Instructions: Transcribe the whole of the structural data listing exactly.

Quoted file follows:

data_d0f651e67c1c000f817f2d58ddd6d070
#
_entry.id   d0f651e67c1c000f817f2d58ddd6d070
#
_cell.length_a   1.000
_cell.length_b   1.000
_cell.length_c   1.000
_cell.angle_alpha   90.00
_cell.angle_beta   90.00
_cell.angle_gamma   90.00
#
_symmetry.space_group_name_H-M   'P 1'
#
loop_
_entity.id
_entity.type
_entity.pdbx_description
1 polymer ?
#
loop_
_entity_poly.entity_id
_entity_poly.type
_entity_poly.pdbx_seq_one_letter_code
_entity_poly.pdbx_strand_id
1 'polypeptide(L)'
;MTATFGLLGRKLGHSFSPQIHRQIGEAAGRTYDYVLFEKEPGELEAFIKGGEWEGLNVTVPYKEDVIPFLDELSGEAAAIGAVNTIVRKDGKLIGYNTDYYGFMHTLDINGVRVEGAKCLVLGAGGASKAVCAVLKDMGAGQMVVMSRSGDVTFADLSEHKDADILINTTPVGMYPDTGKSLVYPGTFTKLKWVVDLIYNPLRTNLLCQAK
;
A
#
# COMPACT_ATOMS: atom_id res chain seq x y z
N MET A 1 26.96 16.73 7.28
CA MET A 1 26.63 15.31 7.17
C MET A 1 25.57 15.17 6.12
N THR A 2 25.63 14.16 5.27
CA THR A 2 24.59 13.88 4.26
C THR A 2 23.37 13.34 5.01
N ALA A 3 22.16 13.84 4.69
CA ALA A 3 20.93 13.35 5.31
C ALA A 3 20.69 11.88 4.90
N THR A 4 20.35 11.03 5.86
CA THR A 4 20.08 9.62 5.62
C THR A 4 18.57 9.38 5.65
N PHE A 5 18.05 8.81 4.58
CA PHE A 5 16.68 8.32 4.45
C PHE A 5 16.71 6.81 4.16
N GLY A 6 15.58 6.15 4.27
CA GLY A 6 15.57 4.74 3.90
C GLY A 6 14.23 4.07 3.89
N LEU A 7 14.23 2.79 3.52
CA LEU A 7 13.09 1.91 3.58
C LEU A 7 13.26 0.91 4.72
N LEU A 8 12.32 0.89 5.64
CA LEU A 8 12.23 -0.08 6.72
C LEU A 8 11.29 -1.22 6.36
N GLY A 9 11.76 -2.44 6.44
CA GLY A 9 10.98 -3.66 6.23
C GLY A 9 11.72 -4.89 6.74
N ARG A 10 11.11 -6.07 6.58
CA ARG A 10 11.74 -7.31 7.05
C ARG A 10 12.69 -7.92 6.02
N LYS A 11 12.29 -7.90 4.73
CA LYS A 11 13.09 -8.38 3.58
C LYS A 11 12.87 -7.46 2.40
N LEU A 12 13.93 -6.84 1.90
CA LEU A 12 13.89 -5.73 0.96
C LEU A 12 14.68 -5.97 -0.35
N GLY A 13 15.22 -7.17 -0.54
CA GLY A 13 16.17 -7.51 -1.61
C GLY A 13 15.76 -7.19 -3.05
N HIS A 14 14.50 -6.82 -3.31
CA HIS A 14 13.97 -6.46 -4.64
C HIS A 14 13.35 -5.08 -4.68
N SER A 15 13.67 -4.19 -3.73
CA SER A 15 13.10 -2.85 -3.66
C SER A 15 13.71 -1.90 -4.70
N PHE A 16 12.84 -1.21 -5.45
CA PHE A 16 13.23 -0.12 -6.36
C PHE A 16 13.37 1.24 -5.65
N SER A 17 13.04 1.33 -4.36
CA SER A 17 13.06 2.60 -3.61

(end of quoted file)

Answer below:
data_d0f651e67c1c000f817f2d58ddd6d070
#
_entry.id   d0f651e67c1c000f817f2d58ddd6d070
#
_cell.length_a   1.000
_cell.length_b   1.000
_cell.length_c   1.000
_cell.angle_alpha   90.00
_cell.angle_beta   90.00
_cell.angle_gamma   90.00
#
_symmetry.space_group_name_H-M   'P 1'
#
loop_
_entity.id
_entity.type
_entity.pdbx_description
1 polymer ?
#
loop_
_entity_poly.entity_id
_entity_poly.type
_entity_poly.pdbx_seq_one_letter_code
_entity_poly.pdbx_strand_id
1 'polypeptide(L)'
;MTATFGLLGRKLGHSFSPQIHRQIGEAAGRTYDYVLFEKEPGELEAFIKGGEWEGLNVTVPYKEDVIPFLDELSGEAAAIGAVNTIVRKDGKLIGYNTDYYGFMHTLDINGVRVEGAKCLVLGAGGASKAVCAVLKDMGAGQMVVMSRSGDVTFADLSEHKDADILINTTPVGMYPDTGKSLVYPGTFTKLKWVVDLIYNPLRTNLLCQAK
;
A
#
# COMPACT_ATOMS: atom_id res chain seq x y z
N MET A 1 26.96 16.73 7.28
CA MET A 1 26.63 15.31 7.17
C MET A 1 25.57 15.17 6.12
N THR A 2 25.63 14.16 5.27
CA THR A 2 24.59 13.88 4.26
C THR A 2 23.37 13.34 5.01
N ALA A 3 22.16 13.84 4.69
CA ALA A 3 20.93 13.35 5.31
C ALA A 3 20.69 11.88 4.90
N THR A 4 20.35 11.03 5.86
CA THR A 4 20.08 9.62 5.62
C THR A 4 18.57 9.38 5.65
N PHE A 5 18.05 8.81 4.58
CA PHE A 5 16.68 8.32 4.45
C PHE A 5 16.71 6.81 4.16
N GLY A 6 15.58 6.15 4.27
CA GLY A 6 15.57 4.74 3.90
C GLY A 6 14.23 4.07 3.89
N LEU A 7 14.23 2.79 3.52
CA LEU A 7 13.09 1.91 3.58
C LEU A 7 13.26 0.91 4.72
N LEU A 8 12.32 0.89 5.64
CA LEU A 8 12.23 -0.08 6.72
C LEU A 8 11.29 -1.22 6.36
N GLY A 9 11.76 -2.44 6.44
CA GLY A 9 10.98 -3.66 6.23
C GLY A 9 11.72 -4.89 6.74
N ARG A 10 11.11 -6.07 6.58
CA ARG A 10 11.74 -7.31 7.05
C ARG A 10 12.69 -7.92 6.02
N LYS A 11 12.29 -7.90 4.73
CA LYS A 11 13.09 -8.38 3.58
C LYS A 11 12.87 -7.46 2.40
N LEU A 12 13.93 -6.84 1.90
CA LEU A 12 13.89 -5.73 0.96
C LEU A 12 14.68 -5.97 -0.35
N GLY A 13 15.22 -7.17 -0.54
CA GLY A 13 16.17 -7.51 -1.61
C GLY A 13 15.76 -7.19 -3.05
N HIS A 14 14.50 -6.82 -3.31
CA HIS A 14 13.97 -6.46 -4.64
C HIS A 14 13.35 -5.08 -4.68
N SER A 15 13.67 -4.19 -3.73
CA SER A 15 13.10 -2.85 -3.66
C SER A 15 13.71 -1.90 -4.70
N PHE A 16 12.84 -1.21 -5.45
CA PHE A 16 13.23 -0.12 -6.36
C PHE A 16 13.37 1.24 -5.65
N SER A 17 13.04 1.33 -4.36
CA SER A 17 13.06 2.60 -3.61